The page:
Photography by Frode Sandbech / Words by Jason Horton
There's something reassuringly old-fashioned about a quarterpipe. While slopestyle and halfpipe riding continues to rapidly evolve, QP remains largely unchanged. Sure, double corks are a new option, but the bottom line with a QP contest is that style takes precedent over technical difficulty, and amplitude beats all. Halfpipe judges could learn a lot from these simple values.
Quarters aren't just a huge challenge to ride, they are incredibly hard to build. Terje has built a few, and you get the feeling that this has become something of an obsession for him. He set a new world record with a 9.8 meter air back in 2007 at his own Arctic Challenge, and you just know that nobody wants that Oakley gold watch that’s on the line more than him.
The quarter created for last night's show was a beast. Elliptical transition, 10 meters high and costing a cool half million. Terje was happy with the quarter, but he wasn't so impressed with some of the riders' reluctance to step up. Or, as he put it, "when did pro snowboarders become pussies?" Fact is, quarterpipes are scary, and dangerous. You try riding up a vertical wall at 50 mile-per-hour. The tiniest pieces of loose snow become boulders that can upset your balance just enough to make a long, long drop to vicious hangup to bounce to flat a reality, and a season-ender. But, as Terje reassured the riders who did show up to training, the introduction of a custom-made airbag has made things a whole lot safer… as Terje himself demonstrated when he decked from 6 meters and slid straight past the lip, landing harmlessly into the transition.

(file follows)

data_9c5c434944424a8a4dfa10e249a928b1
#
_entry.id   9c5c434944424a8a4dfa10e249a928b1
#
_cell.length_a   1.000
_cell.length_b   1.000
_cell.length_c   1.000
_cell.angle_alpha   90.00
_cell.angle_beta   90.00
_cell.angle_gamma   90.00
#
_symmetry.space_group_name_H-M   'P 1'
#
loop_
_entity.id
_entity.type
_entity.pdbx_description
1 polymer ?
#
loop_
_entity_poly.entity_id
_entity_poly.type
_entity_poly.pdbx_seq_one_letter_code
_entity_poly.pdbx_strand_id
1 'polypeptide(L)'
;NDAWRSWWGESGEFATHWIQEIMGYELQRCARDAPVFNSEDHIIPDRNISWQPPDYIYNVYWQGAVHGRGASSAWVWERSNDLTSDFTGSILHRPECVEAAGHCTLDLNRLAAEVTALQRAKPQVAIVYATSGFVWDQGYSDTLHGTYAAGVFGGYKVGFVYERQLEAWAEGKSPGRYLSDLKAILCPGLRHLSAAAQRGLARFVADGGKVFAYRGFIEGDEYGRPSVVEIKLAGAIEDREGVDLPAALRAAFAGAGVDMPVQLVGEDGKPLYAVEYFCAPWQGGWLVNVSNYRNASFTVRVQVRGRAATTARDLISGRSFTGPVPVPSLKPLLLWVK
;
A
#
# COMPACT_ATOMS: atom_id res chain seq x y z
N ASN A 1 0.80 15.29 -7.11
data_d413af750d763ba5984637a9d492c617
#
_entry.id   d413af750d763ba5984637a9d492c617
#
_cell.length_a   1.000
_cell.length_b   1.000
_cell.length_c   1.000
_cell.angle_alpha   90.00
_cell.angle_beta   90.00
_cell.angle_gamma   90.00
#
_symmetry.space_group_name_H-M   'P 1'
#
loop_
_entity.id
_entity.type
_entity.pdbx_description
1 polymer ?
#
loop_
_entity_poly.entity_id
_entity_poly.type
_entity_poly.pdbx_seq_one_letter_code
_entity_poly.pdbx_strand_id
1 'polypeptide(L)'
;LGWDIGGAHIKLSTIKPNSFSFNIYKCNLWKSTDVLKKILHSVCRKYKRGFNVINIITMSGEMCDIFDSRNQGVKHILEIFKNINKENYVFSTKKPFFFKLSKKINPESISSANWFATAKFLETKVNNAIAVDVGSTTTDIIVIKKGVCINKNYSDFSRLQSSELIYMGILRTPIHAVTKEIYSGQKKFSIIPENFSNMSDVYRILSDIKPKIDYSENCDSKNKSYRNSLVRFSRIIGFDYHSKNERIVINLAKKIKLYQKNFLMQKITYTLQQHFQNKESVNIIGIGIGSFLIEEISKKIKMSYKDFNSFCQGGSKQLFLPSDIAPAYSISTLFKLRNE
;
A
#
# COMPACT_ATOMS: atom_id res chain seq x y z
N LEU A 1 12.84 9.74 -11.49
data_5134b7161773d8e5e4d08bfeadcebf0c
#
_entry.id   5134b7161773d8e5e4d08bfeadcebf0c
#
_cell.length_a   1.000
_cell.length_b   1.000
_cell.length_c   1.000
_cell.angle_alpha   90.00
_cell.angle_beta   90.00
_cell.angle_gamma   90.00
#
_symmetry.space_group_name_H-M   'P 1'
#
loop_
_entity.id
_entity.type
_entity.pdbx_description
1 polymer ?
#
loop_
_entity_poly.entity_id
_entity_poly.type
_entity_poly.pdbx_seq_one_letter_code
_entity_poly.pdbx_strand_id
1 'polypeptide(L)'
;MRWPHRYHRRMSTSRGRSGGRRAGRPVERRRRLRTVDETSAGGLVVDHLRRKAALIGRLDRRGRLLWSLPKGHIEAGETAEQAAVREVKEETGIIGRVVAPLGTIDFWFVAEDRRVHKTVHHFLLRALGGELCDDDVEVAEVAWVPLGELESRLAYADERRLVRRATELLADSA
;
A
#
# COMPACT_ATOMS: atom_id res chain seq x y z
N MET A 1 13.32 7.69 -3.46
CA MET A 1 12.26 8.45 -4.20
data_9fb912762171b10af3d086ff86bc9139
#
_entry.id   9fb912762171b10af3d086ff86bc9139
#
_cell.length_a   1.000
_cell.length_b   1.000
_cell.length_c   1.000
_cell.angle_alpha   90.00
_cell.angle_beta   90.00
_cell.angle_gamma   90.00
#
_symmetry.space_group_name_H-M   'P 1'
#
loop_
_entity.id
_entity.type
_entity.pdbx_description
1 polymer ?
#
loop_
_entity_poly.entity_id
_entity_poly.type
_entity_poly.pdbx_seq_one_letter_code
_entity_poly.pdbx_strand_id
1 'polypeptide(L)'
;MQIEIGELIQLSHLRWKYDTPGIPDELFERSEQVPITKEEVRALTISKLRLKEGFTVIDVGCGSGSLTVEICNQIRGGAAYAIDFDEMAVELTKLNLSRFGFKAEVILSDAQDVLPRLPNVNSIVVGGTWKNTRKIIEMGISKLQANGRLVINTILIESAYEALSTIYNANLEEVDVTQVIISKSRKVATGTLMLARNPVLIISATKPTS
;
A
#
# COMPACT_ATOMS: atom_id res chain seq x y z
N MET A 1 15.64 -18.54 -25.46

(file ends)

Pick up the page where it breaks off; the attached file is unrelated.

Contest night: 5000 Norwegians gathered in the Holmenkollen stadium, an amazing structure on a historic site that has seen snow jumping records being broken since 1892.
The show kicked off with 20 snowboarders taking a qualifying run, with the top eight going through to the night-time final. There were three categories: best overall, best trick, and highest air.
Highest Air: Terje was a sure-fire bet for highest air, and his loyal fan base of staggeringly pretty blondes and rowdy Vikings weren't disappointed. Terje delivered an absolutely classic Method air at a very respectable 7.7 meters, just ahead of Jack Mitrani's equally smooth 7.3 meter backside air.
Best Trick: This went to fellow Norwegian Kim Rune Hansen, who pulled the heaviest move of the night, a very clean double Chuck that clocked in at a respectable 5.5 meters. But it was to be Olivier Gittler who would take the overall honors, with a performance that was all about style, consistency and of course, amplitude. The 21-year-old French rider, who has been making a slow return to form after obliterating his femur two years ago, started out with a 6.4 meter Mctwist. When you consider that height is judged by the position of the head, that's pretty impressive when you're inverted at the peak of the trick. Gittler followed that up with a couple of very smooth straight airs, and sealed the deal with another extremely stylish Mctwist to take home the $30,000 top prize. Olivier, who is French but was born and raised in Boston, said "Terje is my idol and actually taught me how to do Mctwists, so to have won tonight and stand next to him on the podium spraying champagne in his face is the best feeling ever!"